Hay–Bunau-Varilla Treaty

The Hay–Bunau-Varilla Treaty (Spanish: Tratado Hay-Bunau Varilla) was a treaty signed on November 18, 1903, by the United States and Panama, which established the Panama Canal Zone and the subsequent construction of the Panama Canal. It was named after its two primary negotiators, Philippe-Jean Bunau-Varilla, the French diplomatic representative of Panama, and United States Secretary of State John Hay.

Hay–Bunau-Varilla Treaty
Panama canal cartooon 1903.jpg
1903 editorial cartoon on treaty
TypeBilateral treaty
Signed18 November 1903 (1903-11-18)
LocationWashington, D.C., USA
  • Panama
  •  United States


Bunau-Varilla was originally involved in the building of the Panama Canal under Ferdinand de Lesseps, who had built the Suez Canal. After the collapse of the de Lesseps efforts to build the Panama Canal, Bunau-Varilla became an important shareholder of the Compagnie Nouvelle du Canal de Panama, which still had the concession, as well as certain valuable assets, for the building of a canal in Panama.[1] Although not Panamanian himself, Bunau-Varilla had provided financial assistance to the rebel side in Panama's independence from Colombia, which occurred two weeks prior to the signing of the treaty. He had not, however, been in Panama for seventeen years, nor had he ever returned.[2] As part of the Hay–Bunau-Varilla negotiations, the U.S. bought the shares and assets of the Compagnie Nouvelle du Canal de Panama for US$40 million.[3][4]


The treaty was negotiated in Washington, D.C. and New York City. The terms of the treaty stated that the United States was to receive rights to a canal zone which was to extend five miles on either side of the canal route in perpetuity, and Panama was to receive a payment from the U.S. up to $10 million and an annual rental payment of $250,000. Though legally, Panama never officially became a colony of the United States. Instead of full overbearing control, the Hay–Bunau-Varilla Treaty gave the United States governance only in the Canal Zone.[5]


This treaty was a source of conflict between Panama and the United States since its creation. The Canal Zone became a racially and socially segregated area, set aside from the country of Panama. The push for environmental determinism seemed to be the best framework to justify American practices in Panama. The conflict from the treaty reached its peak on January 9, 1964, with riots over sovereignty of the Panama Canal Zone. The riot started after a Panamanian flag was torn during conflict between Panamanian students and Canal Zone Police officers, over the right of the Panamanian flag to be flown alongside the U.S. flag. U.S. Army units became involved in suppressing the violence after the Canal Zone Police were overwhelmed. After three days of fighting, about 22 Panamanians and four U.S. soldiers were killed. This day is known in Panama as Martyrs' Day.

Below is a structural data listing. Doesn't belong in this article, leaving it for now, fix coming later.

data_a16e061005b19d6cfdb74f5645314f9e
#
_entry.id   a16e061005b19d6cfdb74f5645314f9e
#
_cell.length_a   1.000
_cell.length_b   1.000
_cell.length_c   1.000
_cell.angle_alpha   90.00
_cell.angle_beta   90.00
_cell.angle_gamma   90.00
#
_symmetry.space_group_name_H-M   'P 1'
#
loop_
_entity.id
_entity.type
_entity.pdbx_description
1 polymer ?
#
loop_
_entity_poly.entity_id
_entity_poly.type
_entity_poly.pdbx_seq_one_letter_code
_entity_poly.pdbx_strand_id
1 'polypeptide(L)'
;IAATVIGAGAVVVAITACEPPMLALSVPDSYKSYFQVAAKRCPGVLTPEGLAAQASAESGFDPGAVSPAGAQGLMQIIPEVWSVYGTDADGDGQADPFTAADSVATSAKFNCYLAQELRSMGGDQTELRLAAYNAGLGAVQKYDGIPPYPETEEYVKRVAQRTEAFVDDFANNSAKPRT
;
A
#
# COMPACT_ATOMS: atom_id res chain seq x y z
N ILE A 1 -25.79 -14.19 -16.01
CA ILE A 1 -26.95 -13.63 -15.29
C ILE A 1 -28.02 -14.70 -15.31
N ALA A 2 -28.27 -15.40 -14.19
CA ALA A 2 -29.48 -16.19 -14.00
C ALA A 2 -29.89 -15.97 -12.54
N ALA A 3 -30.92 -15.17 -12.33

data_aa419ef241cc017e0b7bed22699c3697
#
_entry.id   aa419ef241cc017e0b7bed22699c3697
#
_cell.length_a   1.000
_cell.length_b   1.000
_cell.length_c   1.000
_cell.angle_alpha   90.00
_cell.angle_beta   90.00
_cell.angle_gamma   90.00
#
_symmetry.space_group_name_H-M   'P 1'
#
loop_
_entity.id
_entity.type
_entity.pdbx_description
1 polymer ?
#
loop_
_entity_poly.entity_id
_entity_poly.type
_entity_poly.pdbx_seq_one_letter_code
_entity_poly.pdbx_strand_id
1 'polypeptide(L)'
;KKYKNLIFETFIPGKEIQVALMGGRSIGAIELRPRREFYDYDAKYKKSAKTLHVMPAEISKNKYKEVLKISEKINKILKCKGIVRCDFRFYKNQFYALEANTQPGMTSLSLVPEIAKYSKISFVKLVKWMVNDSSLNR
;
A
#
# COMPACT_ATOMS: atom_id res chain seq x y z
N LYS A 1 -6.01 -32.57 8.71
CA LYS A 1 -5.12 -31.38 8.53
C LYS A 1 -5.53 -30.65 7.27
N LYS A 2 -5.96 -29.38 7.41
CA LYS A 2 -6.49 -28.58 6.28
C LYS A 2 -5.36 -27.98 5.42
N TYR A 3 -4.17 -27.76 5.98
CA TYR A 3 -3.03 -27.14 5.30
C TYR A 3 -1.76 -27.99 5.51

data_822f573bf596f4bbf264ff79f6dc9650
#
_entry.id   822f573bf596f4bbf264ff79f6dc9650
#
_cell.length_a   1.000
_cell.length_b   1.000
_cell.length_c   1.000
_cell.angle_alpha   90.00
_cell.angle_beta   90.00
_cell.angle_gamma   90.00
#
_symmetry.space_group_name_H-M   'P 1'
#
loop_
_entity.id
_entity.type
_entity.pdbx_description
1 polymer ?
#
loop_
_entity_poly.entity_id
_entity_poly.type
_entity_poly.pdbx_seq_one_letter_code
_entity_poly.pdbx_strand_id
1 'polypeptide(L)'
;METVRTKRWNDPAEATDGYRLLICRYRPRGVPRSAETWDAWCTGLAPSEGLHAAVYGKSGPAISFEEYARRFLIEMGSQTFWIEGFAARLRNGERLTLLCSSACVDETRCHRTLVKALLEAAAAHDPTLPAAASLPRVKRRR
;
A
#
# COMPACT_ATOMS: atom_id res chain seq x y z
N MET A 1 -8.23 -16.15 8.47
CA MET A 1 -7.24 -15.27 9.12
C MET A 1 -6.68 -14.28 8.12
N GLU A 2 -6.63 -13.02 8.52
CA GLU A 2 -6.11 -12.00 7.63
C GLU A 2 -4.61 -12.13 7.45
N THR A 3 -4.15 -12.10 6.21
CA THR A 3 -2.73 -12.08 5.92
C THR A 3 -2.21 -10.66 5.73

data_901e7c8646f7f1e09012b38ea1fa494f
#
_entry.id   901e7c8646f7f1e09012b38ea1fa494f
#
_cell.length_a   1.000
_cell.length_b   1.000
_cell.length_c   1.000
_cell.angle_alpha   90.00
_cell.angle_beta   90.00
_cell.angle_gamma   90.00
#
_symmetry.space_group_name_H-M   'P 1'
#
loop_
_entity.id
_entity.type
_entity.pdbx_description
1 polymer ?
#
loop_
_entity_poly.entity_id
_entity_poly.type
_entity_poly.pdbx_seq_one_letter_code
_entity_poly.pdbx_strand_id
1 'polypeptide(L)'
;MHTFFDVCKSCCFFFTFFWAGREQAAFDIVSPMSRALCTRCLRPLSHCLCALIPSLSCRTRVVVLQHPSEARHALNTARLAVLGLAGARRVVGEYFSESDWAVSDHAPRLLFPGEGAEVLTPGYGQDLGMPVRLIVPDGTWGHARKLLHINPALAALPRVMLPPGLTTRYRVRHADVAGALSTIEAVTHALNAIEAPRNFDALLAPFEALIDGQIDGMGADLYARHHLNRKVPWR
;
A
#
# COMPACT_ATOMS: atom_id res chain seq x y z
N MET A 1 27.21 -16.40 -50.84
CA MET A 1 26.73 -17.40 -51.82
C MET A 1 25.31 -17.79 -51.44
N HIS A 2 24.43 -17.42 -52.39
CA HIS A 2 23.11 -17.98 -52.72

The events of January 9 were considered to be a significant factor in the U.S. decision to negotiate the 1977 Torrijos–Carter Treaties, which finally abolished the Hay–Bunau-Varilla Treaty and allowed the gradual transfer of control of the Canal Zone to Panama and the handover of the full control of the Panama Canal on December 31, 1999.[6]

See alsoEdit

Further readingEdit

  • Parker, Matthew (2007). Panama Fever. New York: Doubleday. ISBN 978-0385515344.
  • Bunau-Varilla, Philippe. Panama: The Creation, Destruction, and Resurrection. New York: McBride, Nast and Company, 1914. Google Books.


  1. ^ Ameringer, Charles. "Panama Canal Lobby of Philippe Bunau-Varilla and William Nelson Cromwell." The American Historical Review 68, no. 2 (January 1963): 346-363. Accessed March 24, 2015.
  2. ^ "The 1903 Treaty and Qualified Independence". U.S. Library of Congress. 2009. Retrieved 2009-05-01.
  3. ^ "AMERICAN CANAL CONSTRUCTION". Panama Canal Authority. Retrieved 12 January 2014.
  4. ^ Kinzer, Stephen (2007). "3. From a Whorehouse to a White House". Overthrow: America's Century of Regime Change from Hawaii to Iraq. pp. 56–62. ISBN 9780805082401.
  5. ^ "Hay-Bunau-Varilla Treaty - Original document".
  6. ^ Ameringer, Charles. "Philippe Bunau-Varilla: New Light on the Panama Canal Treaty." The Hispanic American Historical Review 46, no. 1 (February 1966): 28-52. Accessed March 24, 2015.

External linksEdit